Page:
Writer: Jonathan Sullivan

WARNING: Minor Spoilers for the story as a whole as I found it hard to talk about anything without giving away plot points not seen in the trailers.

Starring: Russell Crowe, Cate Blanchett, Mark Strong, Oscar Isaac
Writer: Brian Helgeland
Director: Ridley Scott
Company: Universal Pictures

Robin Hood, the latest from director Ridley Scott, is filled with some good performances, excellent battle scenes, and an interesting twist on the Robin Hood lore. However, it is not without its problems and these problems hinder it from being as good as it could have been.

Russell Crowe stars as Robin Longstride, who is in the midst of battling through a ten year crusade led by England's King Richard (Danny Huston). When Richard is killed, Robin and his cohorts Little John (Kevin Durand), Will Scarlet (Scott Grimes), and Allan A'Dayle (Alan Doyle) decide to abandon the fight and head home before the rest of the army finds out about the death and the war is officially called off. They accidentally stumble onto an ambush of the King's men, in which the King was supposed to be assassinated. Robin and friends fight them away and Robin is asked by a dying soldier to return to his town of Nottingham and give his sword back to his father, Sir Walter Loxley (Max von Sydow).

Robin reluctantly agrees, but before then, he stops in London to give the king's crown back to the family. Richard's brother John (Oscar Isaac) is appointed the new King and begins a heavy taxation on the people of England, much to the chagrin of his closest advisors. He appoints confidant Godfrey (Mark Strong) to carry out his new taxation orders, but Godfrey isn't as loyal as he seems.

Meanwhile back at Nottingham, Robin returns the sword to Sir Walter and he meets the wife of the dead knight Marion (Cate Blanchett). Instead of leaving like he wants to, Robin is coaxed by the old man to stay around and to raise morale in Nottingham by impersonating his dead son, even as the widow protests. As time goes on, Robin deals with this and England deals with the impending war with France, who are slowly headed to England for a return skirmish.

Robin Hood attacks the story in a really interesting way, being both a prequel and a re-telling. It delves into the story before Robin came to Nottingham, which hasn't been told before (at least to my knowledge), and also re-tells how he comes to Nottingham and meets future love Marion. Some people are not too keen on this idea, but I personally loved it; it gives the story a new life and a more interesting twist. Some people have complained about this, but I'll take this over the Kevin Costner version any day.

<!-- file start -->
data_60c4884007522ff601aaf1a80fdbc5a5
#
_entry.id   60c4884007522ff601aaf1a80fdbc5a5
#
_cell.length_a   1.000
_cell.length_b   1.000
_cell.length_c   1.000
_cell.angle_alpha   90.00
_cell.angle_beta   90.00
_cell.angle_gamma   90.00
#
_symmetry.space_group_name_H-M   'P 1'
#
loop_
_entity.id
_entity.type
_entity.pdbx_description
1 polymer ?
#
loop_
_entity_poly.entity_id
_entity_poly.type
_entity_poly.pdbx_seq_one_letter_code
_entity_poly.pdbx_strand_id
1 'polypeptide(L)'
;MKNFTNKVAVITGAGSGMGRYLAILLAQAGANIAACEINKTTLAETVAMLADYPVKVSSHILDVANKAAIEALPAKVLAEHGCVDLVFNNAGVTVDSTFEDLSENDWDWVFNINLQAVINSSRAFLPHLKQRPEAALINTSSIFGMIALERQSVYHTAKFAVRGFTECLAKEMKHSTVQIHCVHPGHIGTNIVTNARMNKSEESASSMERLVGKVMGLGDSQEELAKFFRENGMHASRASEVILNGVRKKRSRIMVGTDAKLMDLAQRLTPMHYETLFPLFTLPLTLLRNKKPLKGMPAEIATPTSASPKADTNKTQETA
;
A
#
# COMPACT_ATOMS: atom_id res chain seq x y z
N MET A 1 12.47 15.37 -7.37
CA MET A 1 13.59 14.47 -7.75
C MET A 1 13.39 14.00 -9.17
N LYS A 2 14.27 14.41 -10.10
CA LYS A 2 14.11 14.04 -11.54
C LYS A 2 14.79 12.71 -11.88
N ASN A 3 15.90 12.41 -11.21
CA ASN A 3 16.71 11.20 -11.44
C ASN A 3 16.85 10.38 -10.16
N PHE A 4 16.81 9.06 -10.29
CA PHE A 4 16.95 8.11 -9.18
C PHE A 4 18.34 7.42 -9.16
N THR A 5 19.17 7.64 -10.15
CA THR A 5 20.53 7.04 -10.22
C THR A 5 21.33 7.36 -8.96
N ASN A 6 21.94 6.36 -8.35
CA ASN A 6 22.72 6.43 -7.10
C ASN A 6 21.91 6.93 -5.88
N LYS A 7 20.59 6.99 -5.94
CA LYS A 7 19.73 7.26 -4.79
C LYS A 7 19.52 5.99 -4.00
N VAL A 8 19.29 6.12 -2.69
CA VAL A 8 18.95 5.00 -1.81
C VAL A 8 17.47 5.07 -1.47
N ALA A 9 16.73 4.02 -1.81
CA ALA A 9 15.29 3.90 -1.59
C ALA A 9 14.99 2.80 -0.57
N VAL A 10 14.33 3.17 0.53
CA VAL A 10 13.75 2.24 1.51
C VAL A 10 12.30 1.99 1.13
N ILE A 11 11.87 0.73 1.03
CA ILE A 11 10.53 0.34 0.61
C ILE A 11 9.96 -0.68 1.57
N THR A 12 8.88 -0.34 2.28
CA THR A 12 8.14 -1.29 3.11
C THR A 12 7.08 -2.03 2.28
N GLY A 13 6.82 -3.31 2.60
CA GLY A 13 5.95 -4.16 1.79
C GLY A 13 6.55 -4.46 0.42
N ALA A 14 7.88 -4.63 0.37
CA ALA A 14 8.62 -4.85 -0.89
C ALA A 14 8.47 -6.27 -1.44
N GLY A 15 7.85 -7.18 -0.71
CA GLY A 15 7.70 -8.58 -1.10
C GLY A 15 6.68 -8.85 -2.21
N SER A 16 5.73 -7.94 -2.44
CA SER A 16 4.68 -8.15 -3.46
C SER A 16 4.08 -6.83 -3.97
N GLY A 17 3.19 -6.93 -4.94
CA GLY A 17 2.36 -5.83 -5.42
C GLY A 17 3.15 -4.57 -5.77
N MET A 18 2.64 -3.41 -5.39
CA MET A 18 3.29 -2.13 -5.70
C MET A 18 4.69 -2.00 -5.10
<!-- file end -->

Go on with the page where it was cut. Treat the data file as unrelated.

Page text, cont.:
The acting performances are excellent. Russell Crowe makes a great Robin. Although he has moments where he switches into a Scottish accent (certain words here and there), this is the best work he has done in years. Cate Blanchett is Cate Blanchett and for her to give a bad performance would be unheard of. Robin's entourage are funny and entertaining, and Kevin Durand officially is forgiven for Legion. Mark Addy, as Friar Tuck, offers a few choice moments as well.

On the villainous side of things, Mark Strong turns in another wonderful performance, proving once again that he is the best villain actor going today. Oscar Isaac, as King John, is slimy and corrupt and his character was the one I was iffy on (anyone who has seen the trailer and his "OUUUUUTLAAAAW!" outburst can attest to this), but he has some great moments. John is a despicable person, who lusts after only power and riches (the opposite of his much loved brother Richard), and Isaac was perfect in the role. However, his resemblance to the lead singer of Foxy Shazam distracted me once or twice.

The action in Robin Hood is well paced and well shot. Ridley Scott is great at epic action scenes, and this movie does not disappoint. The opening and ending fights create a fantastic bookend to the story. The comparisons to Gladiator that I made when judging the trailer, however, are warranted when the two big battle scenes occur. They are reminiscent of the opening scene in Gladiator, but remember how awesome that was? Of course you do, and in Robin Hood, it is also awesome.

Robin Hood runs for about 140 minutes, and that is way too long to tell the story. There are three different party scenes, which all mimic each other, and go on for way too long. The middle, especially, had some moments that seemed to drag. If it had been only 120 minutes, I think it would have flowed much better. Also, they seem to spend an inordinate amount of time on one line, repeating it over and over, which got really irritating.

Although it goes on longer than it should, Robin Hood is a good film. It's brilliantly shot, with a really interesting story and some of the best action scenes I have seen in quite some time. Reviews are middling, but I would recommend Robin Hood to any Ridley Scott fan or anyone who likes historical fiction.

Final Verdict:


5/20/2010 04:28:05 am

I fell asleep during it


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